Saturday, December 24, 2011

Cloning Plastic

About a month ago I received an email receipt for a PayPal purchase, in this case an ATM withdrawal. Only problem? I didn't make the withdrawal.

I immediately called and reported unauthorized use of my card, PayPal cancelled said card, and I was issued a provisional reimbursement while a chargeback case was opened. I filled out the online form asking where I had lost my card, etc, and I explained that my card must have been cloned as it was in my possession at the time of the withdrawal.

PayPal wrote this back to me:

We're sorry, but after careful consideration, we're unable to honor your
claim for $___ USD.

Our review of your PayPal debit card claim shows that the merchant properly
authorized this transaction for $___ USD on $___ and this transaction
appears to be valid. You have significant history of making withdrawals at
this ATM. In addition, your PIN number was successfully entered to
complete this charge. As your PIN number is a security code that should
only be known by you, this appears to be a valid charge.

If you have additional information to support your claim, please contact us.

Well that sucked. 'Careful consideration' took at most an hour. I did intend to follow up, as I have the transaction number and I believe that the withdrawal was made at the same ATM that I do indeed, or did indeed, use with frequency. The culprit must have been filmed making the withdrawal. The problem is that I've been crazy busy ever since I opened my store and I don't like to close the store during business hours if I can avoid it, so basically I never followed up except to fill out a stupid online survey re: my chargeback experience, which only led to a request to fill out another online survey, which was more than I was willing to do.

Occam's Razor suggests that PayPal did the right thing. I do use that ATM with frequency, whoever made the withdrawal must have had my PIN, etcetera. But from my point of view it didn't wrap up so neatly. A friend who had stayed with us claimed that his card had been cloned at the very same ATM a couple years earlier, something I must confess I didn't take very seriously at the time. About a week later my wife told me there was a story on the news about a ring of card-cloners in a different bank. And when I googled 'credit card cloned' one of the first results I got showed how the scam works, using, no less, a Brazilian ATM for demonstration. Different bank, but same country, same scam. I don't go into that bank anymore to make withdrawals because the machines are visible from the street, and it is possible that someone could have spied me entering my PIN. Or not - apparently from within the bank PIN numbers can be captured as well.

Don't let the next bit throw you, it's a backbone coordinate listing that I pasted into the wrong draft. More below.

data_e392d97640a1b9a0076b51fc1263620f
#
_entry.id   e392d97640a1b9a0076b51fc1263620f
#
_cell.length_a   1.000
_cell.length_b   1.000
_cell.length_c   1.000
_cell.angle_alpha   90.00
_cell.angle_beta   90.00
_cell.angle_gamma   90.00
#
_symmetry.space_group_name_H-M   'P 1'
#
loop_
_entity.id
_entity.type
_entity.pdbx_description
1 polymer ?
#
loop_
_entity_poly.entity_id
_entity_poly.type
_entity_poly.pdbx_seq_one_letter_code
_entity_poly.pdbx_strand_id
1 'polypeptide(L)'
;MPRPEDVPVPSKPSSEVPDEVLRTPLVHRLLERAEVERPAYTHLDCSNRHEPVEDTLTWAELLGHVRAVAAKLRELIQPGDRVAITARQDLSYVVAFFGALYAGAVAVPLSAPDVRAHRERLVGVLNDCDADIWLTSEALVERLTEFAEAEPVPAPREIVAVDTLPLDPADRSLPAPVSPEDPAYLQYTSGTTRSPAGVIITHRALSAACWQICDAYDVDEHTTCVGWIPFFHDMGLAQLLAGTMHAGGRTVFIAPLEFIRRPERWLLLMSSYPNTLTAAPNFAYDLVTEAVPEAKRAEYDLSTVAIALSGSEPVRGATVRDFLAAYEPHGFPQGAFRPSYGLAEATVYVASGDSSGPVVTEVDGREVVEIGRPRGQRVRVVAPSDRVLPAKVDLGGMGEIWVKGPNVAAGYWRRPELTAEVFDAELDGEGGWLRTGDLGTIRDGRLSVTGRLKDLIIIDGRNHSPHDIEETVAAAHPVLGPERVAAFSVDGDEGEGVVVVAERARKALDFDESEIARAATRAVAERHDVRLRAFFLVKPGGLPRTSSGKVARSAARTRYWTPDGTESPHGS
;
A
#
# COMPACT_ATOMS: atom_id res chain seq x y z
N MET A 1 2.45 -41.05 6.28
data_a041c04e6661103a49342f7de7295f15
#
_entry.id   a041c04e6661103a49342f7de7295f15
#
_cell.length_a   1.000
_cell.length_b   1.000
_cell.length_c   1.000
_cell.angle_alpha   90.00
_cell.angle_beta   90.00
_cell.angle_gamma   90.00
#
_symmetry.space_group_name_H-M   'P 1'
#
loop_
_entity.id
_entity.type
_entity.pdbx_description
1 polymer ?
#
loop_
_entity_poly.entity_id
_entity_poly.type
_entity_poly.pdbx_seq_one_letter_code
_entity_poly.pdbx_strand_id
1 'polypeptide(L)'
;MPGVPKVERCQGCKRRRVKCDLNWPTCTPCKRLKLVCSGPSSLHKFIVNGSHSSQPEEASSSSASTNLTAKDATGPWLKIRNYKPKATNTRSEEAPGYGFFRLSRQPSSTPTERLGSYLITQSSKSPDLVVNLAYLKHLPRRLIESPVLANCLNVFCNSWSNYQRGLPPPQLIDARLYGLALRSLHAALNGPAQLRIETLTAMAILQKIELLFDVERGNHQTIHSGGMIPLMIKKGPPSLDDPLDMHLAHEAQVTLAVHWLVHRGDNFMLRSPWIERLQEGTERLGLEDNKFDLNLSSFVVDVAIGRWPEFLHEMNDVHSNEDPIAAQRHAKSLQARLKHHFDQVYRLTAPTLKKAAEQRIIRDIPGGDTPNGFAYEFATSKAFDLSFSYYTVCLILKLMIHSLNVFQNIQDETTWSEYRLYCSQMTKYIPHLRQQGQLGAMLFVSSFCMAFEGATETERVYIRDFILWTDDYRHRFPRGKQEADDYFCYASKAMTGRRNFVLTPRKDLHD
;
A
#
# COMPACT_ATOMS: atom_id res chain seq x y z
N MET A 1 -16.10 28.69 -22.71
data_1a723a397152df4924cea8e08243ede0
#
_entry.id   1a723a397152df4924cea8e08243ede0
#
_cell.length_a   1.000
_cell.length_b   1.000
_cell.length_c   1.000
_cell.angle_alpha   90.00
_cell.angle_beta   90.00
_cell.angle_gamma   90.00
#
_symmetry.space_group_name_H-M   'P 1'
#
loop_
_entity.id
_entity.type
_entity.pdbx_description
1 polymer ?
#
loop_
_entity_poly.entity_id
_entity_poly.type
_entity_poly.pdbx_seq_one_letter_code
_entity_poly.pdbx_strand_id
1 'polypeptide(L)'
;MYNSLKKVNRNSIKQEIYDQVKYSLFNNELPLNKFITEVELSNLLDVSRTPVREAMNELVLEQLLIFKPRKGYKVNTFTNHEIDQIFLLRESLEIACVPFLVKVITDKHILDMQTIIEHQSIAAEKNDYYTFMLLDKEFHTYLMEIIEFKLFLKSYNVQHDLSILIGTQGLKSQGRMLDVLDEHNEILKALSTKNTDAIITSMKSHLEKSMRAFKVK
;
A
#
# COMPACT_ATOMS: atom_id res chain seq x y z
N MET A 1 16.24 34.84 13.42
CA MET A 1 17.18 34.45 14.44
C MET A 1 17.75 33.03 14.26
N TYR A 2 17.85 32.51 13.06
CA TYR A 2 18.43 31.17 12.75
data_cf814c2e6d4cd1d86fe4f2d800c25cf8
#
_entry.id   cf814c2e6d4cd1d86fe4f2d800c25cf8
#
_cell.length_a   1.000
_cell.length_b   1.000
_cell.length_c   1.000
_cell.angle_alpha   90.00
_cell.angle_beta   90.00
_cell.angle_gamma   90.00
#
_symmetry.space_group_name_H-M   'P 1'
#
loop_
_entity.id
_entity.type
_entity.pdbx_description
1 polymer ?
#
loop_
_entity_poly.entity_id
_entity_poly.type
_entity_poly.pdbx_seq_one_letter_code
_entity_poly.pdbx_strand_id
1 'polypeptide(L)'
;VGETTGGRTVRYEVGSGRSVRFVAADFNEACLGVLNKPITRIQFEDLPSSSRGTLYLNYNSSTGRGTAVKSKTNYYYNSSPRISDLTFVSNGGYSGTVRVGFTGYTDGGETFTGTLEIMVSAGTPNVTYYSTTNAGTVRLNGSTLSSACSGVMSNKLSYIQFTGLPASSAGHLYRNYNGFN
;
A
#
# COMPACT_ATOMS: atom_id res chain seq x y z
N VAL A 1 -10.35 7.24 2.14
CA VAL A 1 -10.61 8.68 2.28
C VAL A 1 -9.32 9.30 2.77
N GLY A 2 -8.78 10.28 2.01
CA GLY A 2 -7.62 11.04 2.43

Anyhow, I've been busy and didn't end up posting about this, kinda like how I don't post about much at all anymore, but yesterday the exact same thing happened to a guest at our house. Same PayPal debit card. Different situation - he thinks his info got stolen when he bought a coffee with the card. Also different result - in his case, someone went on a shopping spree in São Paulo and charged a lot more than they did on my card.

So what's funny about this? Actually, it's not funny at all, because PayPal gave the same response to this guy. Well, whoever had the card also has your PIN, and since you're the only one who knows the PIN it must have been you! Our guest has been trying to explain that there are hundreds of miles between where he and the card were, and where the purchases were made. So far they don't want to reimburse him either.

The thing that is really amazing about this is that it took them a maximum of five hours to clone his card and start spending his money.

Brazilian banks know all about this kind of shit. Brazilian cards have additional layers of encryption, which can vary from using access letters in addition to your PIN, or entering a 3-digit code from a card you carry around with the card. Some ATMs even have a palm scanner to verify your identity. Most cards issued here have an embedded microchip to encrypt your data and make cloning... more difficult.

So what now? Maybe PayPal will read this post and ask me to fill out an online survey.